ByteSize: Dynamic Search With Flask + React

Over the last few articles we’ve been going through how to create an infinite scroll image grid using Flask, React and the Unsplash API. In this installment, we’re going to be adding the ability to search for photos to our component. If you want to catch up, you can find them here:

  1. Setup and Infinite Feed
  2. Infinite Grid and Styling

The repository for this installment can be found here if you wanted to follow along!

Photo by Paul Skorupskas on Unsplash

Backend

The Unsplash API gives you functionality to search their image collection with natural language. That seems like a piece of functionality that we should pass on to our users. Since we already have our grid all set up and ready to go, we just need to set up the request on our backend endpoint to pass along to Unsplash and return our images.

Since the endpoint for image search works differently from the general one, we will also need to create a conditional flow in order to properly route them. I check for the argument and check to see that it doesn’t equal null before sending the request. Once we know, we can append the user query to the query object to be sent in the request, and format the returned response appropriately (in app/main/views.py).

Front End

The backend was a simple fix, but our front end is going to need a little bit of work to get it working properly.

The first step is adding an input field.

We can use Material-UI to import a styled text field for the search bar, as well as some decorations for the component. We’ll start off by importing them at the top of our InfiniteScroll file (in app\static\src\InfiniteScroll.jsx).

Since we’ll want the search bar to appear over top of the Infinite Grid, we will add a parent div containing both of them to the component. We will also need to create an input state to hold the users entry.

In order to maintain control (and avoid a scary looking error message) of the TextField, we provide a conditional for the value field as an OR statement with our input state.

We then add an ImageSearchIcon to the end of our search bar with InputProps by using the InputAdornment component. I find that this adds a little aesthetic decoration to what can be a rather boring element. We will also use handleChange to manage user input into the element and update the input state.

Debouncing

Since we don’t want a request to be firing off every time a user enters or deletes a character, we’ll need to “debounce” the input. This works by putting a timer between the entry and when the function is updated, allowing you to wait a few moments to let the user finish typing before performing the query. This prevents your server from getting overloaded in an avalanche of requests, and bogging down your users from images being continuously rendered.

We will create the debounce function as a hook, and reference it in our InfiniteScroll.jsx file to keep things clean and separated.

For this, the value is the value you are seeking to debounce, and the delay will indicate the length of time before the value is returned.

Then we’ll import useDebounce within InfiniteScroll.jsx in order to use it.

Query Function

Now we can put together the query for our backend.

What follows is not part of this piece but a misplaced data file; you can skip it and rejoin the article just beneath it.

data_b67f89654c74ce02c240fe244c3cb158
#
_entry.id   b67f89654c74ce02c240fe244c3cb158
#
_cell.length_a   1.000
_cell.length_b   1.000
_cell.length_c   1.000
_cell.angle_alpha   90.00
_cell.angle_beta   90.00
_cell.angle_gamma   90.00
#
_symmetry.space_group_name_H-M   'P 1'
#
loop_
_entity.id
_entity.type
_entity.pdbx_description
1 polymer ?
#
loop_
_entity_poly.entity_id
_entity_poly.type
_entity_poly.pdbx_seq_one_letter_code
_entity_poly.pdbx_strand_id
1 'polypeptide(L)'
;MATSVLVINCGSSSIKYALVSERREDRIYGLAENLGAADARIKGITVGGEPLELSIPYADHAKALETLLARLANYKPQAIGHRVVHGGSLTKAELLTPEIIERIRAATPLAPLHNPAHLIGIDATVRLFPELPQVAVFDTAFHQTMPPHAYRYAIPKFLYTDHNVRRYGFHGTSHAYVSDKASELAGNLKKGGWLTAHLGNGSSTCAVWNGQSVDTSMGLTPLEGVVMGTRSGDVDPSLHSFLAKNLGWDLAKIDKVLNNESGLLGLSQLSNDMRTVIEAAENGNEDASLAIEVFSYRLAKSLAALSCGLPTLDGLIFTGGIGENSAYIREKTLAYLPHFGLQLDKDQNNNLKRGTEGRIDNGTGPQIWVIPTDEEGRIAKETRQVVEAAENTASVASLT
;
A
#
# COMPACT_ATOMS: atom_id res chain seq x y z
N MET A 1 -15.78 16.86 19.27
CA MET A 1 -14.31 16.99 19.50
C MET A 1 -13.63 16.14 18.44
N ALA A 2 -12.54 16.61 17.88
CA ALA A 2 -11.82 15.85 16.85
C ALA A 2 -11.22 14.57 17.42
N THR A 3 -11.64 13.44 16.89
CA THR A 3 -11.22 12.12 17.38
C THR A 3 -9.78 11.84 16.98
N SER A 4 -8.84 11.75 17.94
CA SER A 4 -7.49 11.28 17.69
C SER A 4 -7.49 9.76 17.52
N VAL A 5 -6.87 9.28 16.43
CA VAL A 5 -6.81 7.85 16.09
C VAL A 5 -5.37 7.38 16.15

First thing we’ll have to do is add the debounced query to our query string in agent.jsx (in app/static/src/agent.jsx)

While we will be able to use the fetchData function for subsequent requests (as long as we’re providing the debounced query with them), we will need to create a new function to retrieve the first request of a user query. This is because we don’t want our search to simply append to the end of the already returned image list, but rather to generate an entirely new one.

AutoFire

We will also need to make sure that our function fires once the debounced input is populated. Instead of using a clicked button to fire the event, we can simply monitor changes to debouncedQuery to trigger the query with useEffect.

Clean Slate

Now that we can search with the user input automatically, we will want to make a way that reverts our grid back. We can use a button to clear the data, however if we want to fetch the feed we will need to call either fetchData or fetchQuery, or create an entirely new function altogether. We don’t want the new feed to once again be appended to the end of the search, but be built from from scratch. As fetchQuery already provides this functionality, we can use a ternary statement in the Images.get() request using a default parameter in order to distinguish between the two uses. We just need to create our button, and trigger it with an onClick function.

For a bit of cleanup, we’ll also implement a bit of text to let our users know if there are no results found from their search.

Styling

With that, our search bar is working!

We still need to do a little bit of cleaning up for styling. The first is filling out some of our classes in the InfiniteScroll component (in app/static/src/InfiniteScroll.jsx)

Finally, we’ll change up some of our theme styles to adjust the coloring of the active TextField to something a little more subdued by using the MUI ThemeProvider (in app/static/src/App.jsx)

As one final element as well, our current site doesn’t recognize its to adjust for mobile screens. This is a remarkably simple step by adding a single meta tag to our index.html file (in app/static/templates/index.html)

Success!

And with that we’re done!

As always thank you for reading, be sure to check back next time as we’ll start getting into optimization methods to make your component lightning fast!

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